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Discussion papers | Copyright
https://doi.org/10.5194/cpd-11-63-2015
© Author(s) 2015. This work is distributed under
the Creative Commons Attribution 3.0 License.

Research article 23 Jan 2015

Research article | 23 Jan 2015

Review status
This discussion paper is a preprint. It has been under review for the journal Climate of the Past (CP). A final paper in CP is not foreseen.

Strong winter monsoon wind causes surface cooling over India and China in the Late Miocene

H. Tang1, J. T. Eronen1,2, A. Kaakinen1, T. Utescher3, B. Ahrens4, and M. Fortelius1 H. Tang et al.
  • 1Department of Geosciences and Geography, University of Helsinki, P.O. Box 64, 00014, Helsinki, Finland
  • 2Biodiversity and Climate Research Centre (BiK-F), Senckenberganlage 25, 60325 Frankfurt am Main, Germany
  • 3Senckenberg Research Institute, Frankfurt Main; Steinmann Institute, University of Bonn, Nussallee 8, 53115 Bonn, Germany
  • 4Institute for Atmospheric and Environmental Sciences, Goethe University, Altenhoeferallee 1, 60438, Frankfurt am Main, Germany

Abstract. Modern Asian winter monsoon characterised by the strong northwesterly wind in East Asia and northeasterly wind in South Asia, has a great impact on the surface temperature of the Asian continent. Its outbreak can result in significant cooling of the monsoon region. However, it is still unclear whether such an impact existed and is detectable in the deep past. In this study, we use temperature reconstructions from plant and mammal fossil data together with climate model results to examine the co-evolution of surface temperature and winter monsoon in the Late Miocene (11–5 Ma), when a significant change of the Asian monsoon system occurred. We find that a stronger-than-present winter monsoon wind might have existed in the Late Miocene due to the lower Asian orography, particularly the northern Tibetan Plateau and the mountains north of it. This can lead to a pronounced cooling in southern China and northern India, which counteracts the generally warmer conditions in the Late Miocene compared to present. The Late Miocene strong winter monsoon was characterised by a marked westerly component and primarily caused by a pressure anomaly between the Tibetan Plateau and Northern Eurasia, rather than by the gradient between the Siberian High and the Aleutian Low. As a result, the close association of surface temperature with winter monsoon strength on inter-annual scale as observed at present may not have established in the Late Miocene.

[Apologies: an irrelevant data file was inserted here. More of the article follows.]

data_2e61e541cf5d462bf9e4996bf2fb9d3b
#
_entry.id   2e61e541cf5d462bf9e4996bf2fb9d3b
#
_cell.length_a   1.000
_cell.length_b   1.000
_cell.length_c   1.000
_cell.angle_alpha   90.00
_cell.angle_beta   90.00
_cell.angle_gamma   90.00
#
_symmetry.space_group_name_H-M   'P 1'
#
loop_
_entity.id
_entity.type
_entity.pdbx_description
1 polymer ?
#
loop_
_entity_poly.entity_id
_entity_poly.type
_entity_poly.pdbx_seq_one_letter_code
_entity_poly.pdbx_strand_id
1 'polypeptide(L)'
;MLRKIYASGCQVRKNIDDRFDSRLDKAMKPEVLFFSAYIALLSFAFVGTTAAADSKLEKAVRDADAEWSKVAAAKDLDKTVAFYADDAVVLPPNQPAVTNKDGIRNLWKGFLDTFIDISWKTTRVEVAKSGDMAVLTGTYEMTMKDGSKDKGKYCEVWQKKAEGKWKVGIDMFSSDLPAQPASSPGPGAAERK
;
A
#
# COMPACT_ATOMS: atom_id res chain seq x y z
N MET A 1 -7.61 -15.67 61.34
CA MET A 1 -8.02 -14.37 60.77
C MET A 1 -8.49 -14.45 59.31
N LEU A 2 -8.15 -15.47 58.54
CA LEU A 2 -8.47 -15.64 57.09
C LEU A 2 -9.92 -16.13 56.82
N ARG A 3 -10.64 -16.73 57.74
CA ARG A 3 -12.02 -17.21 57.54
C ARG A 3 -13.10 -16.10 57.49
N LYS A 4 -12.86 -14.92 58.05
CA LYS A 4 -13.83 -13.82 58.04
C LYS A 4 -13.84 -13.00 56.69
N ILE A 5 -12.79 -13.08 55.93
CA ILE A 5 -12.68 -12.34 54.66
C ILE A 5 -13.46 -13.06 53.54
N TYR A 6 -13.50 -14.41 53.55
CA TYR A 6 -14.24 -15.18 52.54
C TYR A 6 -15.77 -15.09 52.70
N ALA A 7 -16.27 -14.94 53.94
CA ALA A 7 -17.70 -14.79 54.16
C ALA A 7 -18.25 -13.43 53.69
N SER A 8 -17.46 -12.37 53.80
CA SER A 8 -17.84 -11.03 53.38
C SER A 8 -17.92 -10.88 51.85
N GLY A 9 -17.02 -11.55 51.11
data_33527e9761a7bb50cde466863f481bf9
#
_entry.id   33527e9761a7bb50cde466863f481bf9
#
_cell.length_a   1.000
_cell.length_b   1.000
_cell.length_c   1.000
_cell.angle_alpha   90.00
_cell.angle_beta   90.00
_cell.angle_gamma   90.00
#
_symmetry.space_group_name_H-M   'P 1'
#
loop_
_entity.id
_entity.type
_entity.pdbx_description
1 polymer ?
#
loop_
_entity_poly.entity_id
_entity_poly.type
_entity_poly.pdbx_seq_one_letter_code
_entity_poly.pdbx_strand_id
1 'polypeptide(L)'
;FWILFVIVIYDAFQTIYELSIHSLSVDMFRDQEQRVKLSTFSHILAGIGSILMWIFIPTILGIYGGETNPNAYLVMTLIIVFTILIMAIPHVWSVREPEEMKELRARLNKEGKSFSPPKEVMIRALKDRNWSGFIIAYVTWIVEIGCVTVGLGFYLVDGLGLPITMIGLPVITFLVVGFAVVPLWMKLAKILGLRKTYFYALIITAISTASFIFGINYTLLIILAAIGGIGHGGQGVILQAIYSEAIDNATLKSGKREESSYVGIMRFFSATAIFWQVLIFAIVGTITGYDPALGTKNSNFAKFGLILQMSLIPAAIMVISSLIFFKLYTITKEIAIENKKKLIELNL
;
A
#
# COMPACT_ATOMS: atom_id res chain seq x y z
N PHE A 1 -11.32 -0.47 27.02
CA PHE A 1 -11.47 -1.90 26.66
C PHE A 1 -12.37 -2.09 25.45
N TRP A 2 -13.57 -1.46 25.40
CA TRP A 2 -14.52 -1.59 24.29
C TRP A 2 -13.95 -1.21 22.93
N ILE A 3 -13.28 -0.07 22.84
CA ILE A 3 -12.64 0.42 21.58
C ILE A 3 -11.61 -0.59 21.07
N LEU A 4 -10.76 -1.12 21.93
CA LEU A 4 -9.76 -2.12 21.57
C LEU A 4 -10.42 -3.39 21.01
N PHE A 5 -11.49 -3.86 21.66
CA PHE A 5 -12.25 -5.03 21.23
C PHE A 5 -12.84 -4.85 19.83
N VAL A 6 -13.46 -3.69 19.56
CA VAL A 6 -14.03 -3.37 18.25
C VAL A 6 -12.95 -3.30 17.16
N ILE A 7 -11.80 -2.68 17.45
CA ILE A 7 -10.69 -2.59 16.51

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Our climate model results suggest that a stronger-than-present winter monsoon wind may account for the cooler winter temperature in southern China and northern India in the Late Miocene as indicated by the proxy data. The strong winter monsoon wind in the Late Miocene can be attributed to the lower elevation of the northern Tibetan Plateau and mountains north of it. The modern-like winter monsoon variation may not have been established in the Late Miocene.
Our climate model results suggest that a stronger-than-present winter monsoon wind may account...
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